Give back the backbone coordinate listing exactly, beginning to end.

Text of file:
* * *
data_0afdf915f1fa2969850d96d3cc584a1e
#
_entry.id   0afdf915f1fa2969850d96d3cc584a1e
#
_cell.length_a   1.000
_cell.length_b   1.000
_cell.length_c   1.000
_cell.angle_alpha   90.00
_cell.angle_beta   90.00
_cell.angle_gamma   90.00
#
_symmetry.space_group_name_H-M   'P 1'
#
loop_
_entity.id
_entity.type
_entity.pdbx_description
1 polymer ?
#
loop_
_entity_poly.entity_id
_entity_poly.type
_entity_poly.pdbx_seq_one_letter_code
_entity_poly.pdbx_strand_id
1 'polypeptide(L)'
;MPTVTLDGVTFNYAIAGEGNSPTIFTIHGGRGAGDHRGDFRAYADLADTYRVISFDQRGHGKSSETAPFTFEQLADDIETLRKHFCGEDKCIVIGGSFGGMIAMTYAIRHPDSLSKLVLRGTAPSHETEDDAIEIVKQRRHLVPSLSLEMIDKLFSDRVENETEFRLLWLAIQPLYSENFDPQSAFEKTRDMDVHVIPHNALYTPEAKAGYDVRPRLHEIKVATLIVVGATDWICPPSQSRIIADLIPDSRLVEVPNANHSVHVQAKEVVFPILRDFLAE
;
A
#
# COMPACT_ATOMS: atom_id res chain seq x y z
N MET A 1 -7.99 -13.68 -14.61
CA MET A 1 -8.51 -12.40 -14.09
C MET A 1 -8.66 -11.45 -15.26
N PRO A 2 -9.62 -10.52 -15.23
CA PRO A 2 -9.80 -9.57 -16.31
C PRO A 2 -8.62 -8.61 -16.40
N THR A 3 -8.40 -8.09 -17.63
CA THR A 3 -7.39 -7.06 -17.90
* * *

data_0afdf915f1fa2969850d96d3cc584a1e
#
_entry.id   0afdf915f1fa2969850d96d3cc584a1e
#
_cell.length_a   1.000
_cell.length_b   1.000
_cell.length_c   1.000
_cell.angle_alpha   90.00
_cell.angle_beta   90.00
_cell.angle_gamma   90.00
#
_symmetry.space_group_name_H-M   'P 1'
#
loop_
_entity.id
_entity.type
_entity.pdbx_description
1 polymer ?
#
loop_
_entity_poly.entity_id
_entity_poly.type
_entity_poly.pdbx_seq_one_letter_code
_entity_poly.pdbx_strand_id
1 'polypeptide(L)'
;MPTVTLDGVTFNYAIAGEGNSPTIFTIHGGRGAGDHRGDFRAYADLADTYRVISFDQRGHGKSSETAPFTFEQLADDIETLRKHFCGEDKCIVIGGSFGGMIAMTYAIRHPDSLSKLVLRGTAPSHETEDDAIEIVKQRRHLVPSLSLEMIDKLFSDRVENETEFRLLWLAIQPLYSENFDPQSAFEKTRDMDVHVIPHNALYTPEAKAGYDVRPRLHEIKVATLIVVGATDWICPPSQSRIIADLIPDSRLVEVPNANHSVHVQAKEVVFPILRDFLAE
;
A
#
# COMPACT_ATOMS: atom_id res chain seq x y z
N MET A 1 -7.99 -13.68 -14.61
CA MET A 1 -8.51 -12.40 -14.09
C MET A 1 -8.66 -11.45 -15.26
N PRO A 2 -9.62 -10.52 -15.23
CA PRO A 2 -9.80 -9.57 -16.31
C PRO A 2 -8.62 -8.61 -16.40
N THR A 3 -8.40 -8.09 -17.63
CA THR A 3 -7.39 -7.06 -17.90